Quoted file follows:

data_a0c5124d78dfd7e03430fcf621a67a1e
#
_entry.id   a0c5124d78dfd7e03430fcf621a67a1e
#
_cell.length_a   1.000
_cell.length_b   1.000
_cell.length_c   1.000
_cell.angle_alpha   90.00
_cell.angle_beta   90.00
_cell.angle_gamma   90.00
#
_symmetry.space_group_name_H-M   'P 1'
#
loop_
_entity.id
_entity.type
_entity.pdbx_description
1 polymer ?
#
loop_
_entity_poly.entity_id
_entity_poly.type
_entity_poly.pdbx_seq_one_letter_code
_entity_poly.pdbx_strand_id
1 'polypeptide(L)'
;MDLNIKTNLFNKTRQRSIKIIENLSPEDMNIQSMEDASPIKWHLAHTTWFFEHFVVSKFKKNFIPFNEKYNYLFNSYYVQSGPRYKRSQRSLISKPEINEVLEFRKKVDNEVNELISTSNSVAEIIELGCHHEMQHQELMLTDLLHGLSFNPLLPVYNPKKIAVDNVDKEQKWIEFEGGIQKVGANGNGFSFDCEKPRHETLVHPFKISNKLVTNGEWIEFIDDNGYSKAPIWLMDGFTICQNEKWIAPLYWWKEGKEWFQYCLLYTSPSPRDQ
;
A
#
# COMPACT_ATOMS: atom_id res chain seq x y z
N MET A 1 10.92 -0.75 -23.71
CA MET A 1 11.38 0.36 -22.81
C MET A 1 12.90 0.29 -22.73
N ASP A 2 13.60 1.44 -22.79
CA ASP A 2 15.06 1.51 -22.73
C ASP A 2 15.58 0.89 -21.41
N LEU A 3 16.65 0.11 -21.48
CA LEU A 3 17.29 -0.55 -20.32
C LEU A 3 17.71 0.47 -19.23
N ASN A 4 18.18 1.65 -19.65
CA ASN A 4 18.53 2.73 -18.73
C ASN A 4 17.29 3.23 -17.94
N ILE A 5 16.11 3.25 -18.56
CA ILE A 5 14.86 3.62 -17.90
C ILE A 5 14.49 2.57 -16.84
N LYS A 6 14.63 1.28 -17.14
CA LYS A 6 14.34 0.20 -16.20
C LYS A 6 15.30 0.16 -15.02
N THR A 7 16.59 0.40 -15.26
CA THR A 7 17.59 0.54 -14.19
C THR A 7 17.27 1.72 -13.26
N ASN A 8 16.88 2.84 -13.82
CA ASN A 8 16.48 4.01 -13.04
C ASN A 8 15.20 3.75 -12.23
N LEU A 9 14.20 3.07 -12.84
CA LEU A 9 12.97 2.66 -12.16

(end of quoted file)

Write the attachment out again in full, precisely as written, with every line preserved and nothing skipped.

data_a0c5124d78dfd7e03430fcf621a67a1e
#
_entry.id   a0c5124d78dfd7e03430fcf621a67a1e
#
_cell.length_a   1.000
_cell.length_b   1.000
_cell.length_c   1.000
_cell.angle_alpha   90.00
_cell.angle_beta   90.00
_cell.angle_gamma   90.00
#
_symmetry.space_group_name_H-M   'P 1'
#
loop_
_entity.id
_entity.type
_entity.pdbx_description
1 polymer ?
#
loop_
_entity_poly.entity_id
_entity_poly.type
_entity_poly.pdbx_seq_one_letter_code
_entity_poly.pdbx_strand_id
1 'polypeptide(L)'
;MDLNIKTNLFNKTRQRSIKIIENLSPEDMNIQSMEDASPIKWHLAHTTWFFEHFVVSKFKKNFIPFNEKYNYLFNSYYVQSGPRYKRSQRSLISKPEINEVLEFRKKVDNEVNELISTSNSVAEIIELGCHHEMQHQELMLTDLLHGLSFNPLLPVYNPKKIAVDNVDKEQKWIEFEGGIQKVGANGNGFSFDCEKPRHETLVHPFKISNKLVTNGEWIEFIDDNGYSKAPIWLMDGFTICQNEKWIAPLYWWKEGKEWFQYCLLYTSPSPRDQ
;
A
#
# COMPACT_ATOMS: atom_id res chain seq x y z
N MET A 1 10.92 -0.75 -23.71
CA MET A 1 11.38 0.36 -22.81
C MET A 1 12.90 0.29 -22.73
N ASP A 2 13.60 1.44 -22.79
CA ASP A 2 15.06 1.51 -22.73
C ASP A 2 15.58 0.89 -21.41
N LEU A 3 16.65 0.11 -21.48
CA LEU A 3 17.29 -0.55 -20.32
C LEU A 3 17.71 0.47 -19.23
N ASN A 4 18.18 1.65 -19.65
CA ASN A 4 18.53 2.73 -18.73
C ASN A 4 17.29 3.23 -17.94
N ILE A 5 16.11 3.25 -18.56
CA ILE A 5 14.86 3.62 -17.90
C ILE A 5 14.49 2.57 -16.84
N LYS A 6 14.63 1.28 -17.14
CA LYS A 6 14.34 0.20 -16.20
C LYS A 6 15.30 0.16 -15.02
N THR A 7 16.59 0.40 -15.26
CA THR A 7 17.59 0.54 -14.19
C THR A 7 17.27 1.72 -13.26
N ASN A 8 16.88 2.84 -13.82
CA ASN A 8 16.48 4.01 -13.04
C ASN A 8 15.20 3.75 -12.23
N LEU A 9 14.20 3.07 -12.84
CA LEU A 9 12.97 2.66 -12.16